Cyprus Mail

Hotel workers set to announce strike action

Hotel worker unions said they will decide on Wednesday strike action citing the employers’ refusal to return to pre-crisis employment terms after a collective agreement expired in December, while employers questioned the unions’ motives.

“We are meeting to decide at which hotels, on which day and what time strikes will take place,” Miltos Miltiadou, secretary general of the hotel division of SEK said in a telephone interview on Wednesday. “Employers are not applying the terms of what was agreed. Our agreement which was valid until December 31, 2015 provided for a return to the pre-2013 status”.

Miltiadou said that while employees agreed three years ago to have their overall benefits trimmed by 15 per cent compared to what they enjoyed until 2012, employers resorted to hiring staff on lesser terms based on personal contracts. He added that the strike action, expected to start on Friday, will affect operating hotels which are not applying the collective agreement.

“If not a 100 per cent of the hotels are not applying the collective agreement, then it is at least 99 per cent,” he said. Miltiadou added that if the hospitality industry, Cyprus’s second largest employer, agrees with the unions’ terms, the impact on employment will be positive, as by scrapping a six-day week in favour of a five-day week, hotels will hire more staff.

In 2014, the hospitality sector which includes hotel and restaurants, employed on average 36,339 workers, 1.6 per cent more compared with 2013, when it fell 4 per cent to 35,819 compared with 2012. Tourist arrivals rose 8.9 per cent in 2015 to almost 2.7 million, which is the highest number ever. In 2014, tourist arrivals rose 1.5 per cent after falling 2.4 per cent the year before. Revenue from tourism fell in 2014 2.8 per cent to €2bn after rising 8 per cent in 2013.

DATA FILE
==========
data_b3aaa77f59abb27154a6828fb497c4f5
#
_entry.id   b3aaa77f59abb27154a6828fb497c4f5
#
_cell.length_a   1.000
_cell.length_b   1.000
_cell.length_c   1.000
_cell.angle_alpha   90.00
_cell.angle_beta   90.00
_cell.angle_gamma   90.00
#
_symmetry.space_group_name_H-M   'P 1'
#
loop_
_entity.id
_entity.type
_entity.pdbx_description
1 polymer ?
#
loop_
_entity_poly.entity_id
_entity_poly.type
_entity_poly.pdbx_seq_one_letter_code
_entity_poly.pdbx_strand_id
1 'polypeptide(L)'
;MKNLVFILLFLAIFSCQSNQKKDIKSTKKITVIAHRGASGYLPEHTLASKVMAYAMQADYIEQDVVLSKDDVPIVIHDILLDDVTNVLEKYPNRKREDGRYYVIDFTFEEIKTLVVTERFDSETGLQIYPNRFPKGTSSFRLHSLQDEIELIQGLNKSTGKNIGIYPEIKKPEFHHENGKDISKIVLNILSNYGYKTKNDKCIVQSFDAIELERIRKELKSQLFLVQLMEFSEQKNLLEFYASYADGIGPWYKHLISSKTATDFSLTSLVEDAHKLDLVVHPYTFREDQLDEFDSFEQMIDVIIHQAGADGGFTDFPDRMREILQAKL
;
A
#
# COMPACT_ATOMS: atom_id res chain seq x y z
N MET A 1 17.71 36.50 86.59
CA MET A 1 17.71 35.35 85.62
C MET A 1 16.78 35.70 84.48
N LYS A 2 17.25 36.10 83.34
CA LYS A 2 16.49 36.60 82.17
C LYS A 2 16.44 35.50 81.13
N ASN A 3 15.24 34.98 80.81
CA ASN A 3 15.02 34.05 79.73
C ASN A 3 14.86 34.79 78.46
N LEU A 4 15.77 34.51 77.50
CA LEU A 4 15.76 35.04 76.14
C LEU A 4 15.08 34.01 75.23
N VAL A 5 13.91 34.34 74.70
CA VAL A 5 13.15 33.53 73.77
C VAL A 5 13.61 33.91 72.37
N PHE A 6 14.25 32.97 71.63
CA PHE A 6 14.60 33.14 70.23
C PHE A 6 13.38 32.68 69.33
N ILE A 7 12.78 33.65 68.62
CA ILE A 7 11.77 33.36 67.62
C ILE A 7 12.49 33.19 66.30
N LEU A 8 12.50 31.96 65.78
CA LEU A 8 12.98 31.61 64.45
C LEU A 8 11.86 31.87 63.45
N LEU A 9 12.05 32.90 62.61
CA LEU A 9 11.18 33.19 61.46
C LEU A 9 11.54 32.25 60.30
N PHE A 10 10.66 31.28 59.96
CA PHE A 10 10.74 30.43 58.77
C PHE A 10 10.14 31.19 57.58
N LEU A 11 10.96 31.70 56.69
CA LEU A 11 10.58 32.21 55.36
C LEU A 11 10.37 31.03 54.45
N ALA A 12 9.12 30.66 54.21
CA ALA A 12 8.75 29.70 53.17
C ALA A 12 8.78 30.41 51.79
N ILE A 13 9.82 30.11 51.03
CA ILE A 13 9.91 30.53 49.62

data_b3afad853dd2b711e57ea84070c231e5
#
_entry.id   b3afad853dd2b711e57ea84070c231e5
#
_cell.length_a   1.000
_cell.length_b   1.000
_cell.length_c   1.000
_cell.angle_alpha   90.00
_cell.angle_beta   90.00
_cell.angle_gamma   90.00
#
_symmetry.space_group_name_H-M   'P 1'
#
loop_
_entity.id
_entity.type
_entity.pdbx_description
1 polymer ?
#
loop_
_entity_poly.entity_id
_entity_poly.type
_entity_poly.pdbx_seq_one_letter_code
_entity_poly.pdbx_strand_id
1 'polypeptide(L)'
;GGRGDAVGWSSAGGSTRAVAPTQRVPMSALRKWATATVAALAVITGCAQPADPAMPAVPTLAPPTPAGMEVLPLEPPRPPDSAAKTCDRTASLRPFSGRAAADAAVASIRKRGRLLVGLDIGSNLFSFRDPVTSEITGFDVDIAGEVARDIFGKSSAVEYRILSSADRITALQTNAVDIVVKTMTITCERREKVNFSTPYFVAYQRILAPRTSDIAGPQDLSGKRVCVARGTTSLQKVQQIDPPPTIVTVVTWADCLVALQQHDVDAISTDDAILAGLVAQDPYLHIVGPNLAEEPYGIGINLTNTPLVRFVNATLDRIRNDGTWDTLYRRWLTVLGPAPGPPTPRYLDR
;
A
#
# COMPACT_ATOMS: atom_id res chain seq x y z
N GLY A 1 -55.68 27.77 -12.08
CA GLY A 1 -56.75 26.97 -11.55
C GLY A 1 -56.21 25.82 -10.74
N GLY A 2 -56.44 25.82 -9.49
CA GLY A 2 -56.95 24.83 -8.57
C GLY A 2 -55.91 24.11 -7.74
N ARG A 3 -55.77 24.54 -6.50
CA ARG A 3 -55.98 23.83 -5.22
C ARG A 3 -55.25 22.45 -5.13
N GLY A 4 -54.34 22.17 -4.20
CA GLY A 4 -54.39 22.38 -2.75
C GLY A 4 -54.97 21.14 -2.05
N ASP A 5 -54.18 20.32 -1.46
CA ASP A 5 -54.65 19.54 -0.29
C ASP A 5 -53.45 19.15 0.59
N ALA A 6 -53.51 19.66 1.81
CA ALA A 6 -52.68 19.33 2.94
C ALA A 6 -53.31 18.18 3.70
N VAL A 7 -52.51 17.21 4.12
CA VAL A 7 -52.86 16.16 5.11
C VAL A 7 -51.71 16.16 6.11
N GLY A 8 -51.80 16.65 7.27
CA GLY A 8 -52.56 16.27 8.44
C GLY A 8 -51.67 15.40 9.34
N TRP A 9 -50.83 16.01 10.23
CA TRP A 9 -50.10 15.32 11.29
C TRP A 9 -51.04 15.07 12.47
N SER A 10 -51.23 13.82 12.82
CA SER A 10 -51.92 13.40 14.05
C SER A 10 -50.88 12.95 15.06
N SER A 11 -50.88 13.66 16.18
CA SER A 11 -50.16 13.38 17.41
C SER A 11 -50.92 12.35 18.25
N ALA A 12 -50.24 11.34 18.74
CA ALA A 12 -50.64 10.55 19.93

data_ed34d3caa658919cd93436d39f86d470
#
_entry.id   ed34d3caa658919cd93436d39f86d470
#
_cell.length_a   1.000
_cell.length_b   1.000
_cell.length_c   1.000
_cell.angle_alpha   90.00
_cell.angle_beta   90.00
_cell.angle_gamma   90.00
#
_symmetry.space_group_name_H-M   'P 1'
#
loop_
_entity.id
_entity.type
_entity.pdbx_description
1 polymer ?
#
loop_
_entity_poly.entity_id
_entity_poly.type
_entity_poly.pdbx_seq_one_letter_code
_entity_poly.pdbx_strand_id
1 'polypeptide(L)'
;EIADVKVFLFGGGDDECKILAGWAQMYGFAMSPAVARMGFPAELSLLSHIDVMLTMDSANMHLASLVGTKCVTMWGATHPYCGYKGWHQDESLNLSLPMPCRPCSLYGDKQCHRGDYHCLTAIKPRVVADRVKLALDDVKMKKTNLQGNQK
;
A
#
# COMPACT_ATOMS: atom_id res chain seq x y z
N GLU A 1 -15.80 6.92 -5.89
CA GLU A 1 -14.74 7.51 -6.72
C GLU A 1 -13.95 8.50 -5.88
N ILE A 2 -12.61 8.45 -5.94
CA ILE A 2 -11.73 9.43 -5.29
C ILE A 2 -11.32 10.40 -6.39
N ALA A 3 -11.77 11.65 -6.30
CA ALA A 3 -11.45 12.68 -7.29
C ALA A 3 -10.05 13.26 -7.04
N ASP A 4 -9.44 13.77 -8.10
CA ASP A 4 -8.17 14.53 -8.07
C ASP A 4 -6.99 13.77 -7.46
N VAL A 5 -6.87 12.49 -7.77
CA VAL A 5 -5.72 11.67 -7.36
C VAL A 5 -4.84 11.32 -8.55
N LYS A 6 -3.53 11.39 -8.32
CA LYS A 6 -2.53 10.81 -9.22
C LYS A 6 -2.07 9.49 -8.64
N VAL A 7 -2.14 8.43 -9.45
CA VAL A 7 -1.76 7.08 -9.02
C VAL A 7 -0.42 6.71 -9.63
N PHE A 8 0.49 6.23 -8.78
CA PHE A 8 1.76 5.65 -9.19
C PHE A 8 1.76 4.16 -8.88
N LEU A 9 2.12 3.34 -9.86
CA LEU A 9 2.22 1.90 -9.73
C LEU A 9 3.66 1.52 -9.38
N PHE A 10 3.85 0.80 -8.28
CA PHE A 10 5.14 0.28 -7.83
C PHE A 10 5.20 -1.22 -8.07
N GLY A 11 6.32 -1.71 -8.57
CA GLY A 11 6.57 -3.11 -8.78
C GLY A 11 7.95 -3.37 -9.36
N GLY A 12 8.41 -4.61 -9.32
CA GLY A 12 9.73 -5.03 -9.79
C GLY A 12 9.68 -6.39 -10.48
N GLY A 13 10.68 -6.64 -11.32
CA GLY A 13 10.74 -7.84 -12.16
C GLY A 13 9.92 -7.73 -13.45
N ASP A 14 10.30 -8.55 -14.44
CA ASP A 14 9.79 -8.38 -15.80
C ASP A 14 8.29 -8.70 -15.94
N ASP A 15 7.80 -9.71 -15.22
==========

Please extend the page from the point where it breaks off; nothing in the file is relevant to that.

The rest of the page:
Overnight stays by tourists in hotels and other collective accommodation establishments fell 1.9 per cent in 2014 after falling 2.5 per cent the year before.

An official at the Association of Cyprus Tourist Enterprises, a business group which counts mainly hotels as well as theme parks and other types of enterprises to its members, said that a strike in the hotel industry would violate the industrial relations code.

“The labour ministry should opine first that there is a labour dispute,” the official said on condition of anonymity.

In addition, “if a collective agreement expires, it does not imply that we return to the status quo ante automatically,” he said. “Would they agree if the agreement that expired provided for pay rises and we reduced staff salaries automatically?”

“What they are really after is to force the parliament to regulate the terms of employment in the hotel sector per legislation,” he said. “There is already such a law dating back to the 1960s but collective agreements offer workers more. But if they manage to have it their way, then this will render the existence of unions unnecessary”.

The official added that a probable strike would affect up to 30 hotels currently operating mainly in Nicosia, Limassol and Paphos which are those that employee workers throughout the year and as a result do hire staffers according to the terms of the collective agreements. “They are accommodating currently visitors on business in Cyprus as well as sport teams training here,” he said.

A strike would mean that “directors will have to do all the work workers do every day which includes cleaning, preparing breakfast or cooking,” the official said. “Service will then suffer”.

Cyprus is struggling with an unemployment rate of around 15 per cent.

Related Posts

The Turkish Cypriots who are paying the price of speaking out against Ankara

CM Guest Columnist

Live music in Larnaca and Limassol

Eleni Philippou

Fiscal council sounds the alarm, issues gloomy outlook

Nick Theodoulou

12-month sentence for fatal hit-and-run a ‘huge insult’, victim’s family says

Nick Theodoulou

Anastasiades says rebuffed suggestion by Erdogan that they meet in the north

Nick Theodoulou

Police find cache of 4,000 bullets in Paphos

Nick Theodoulou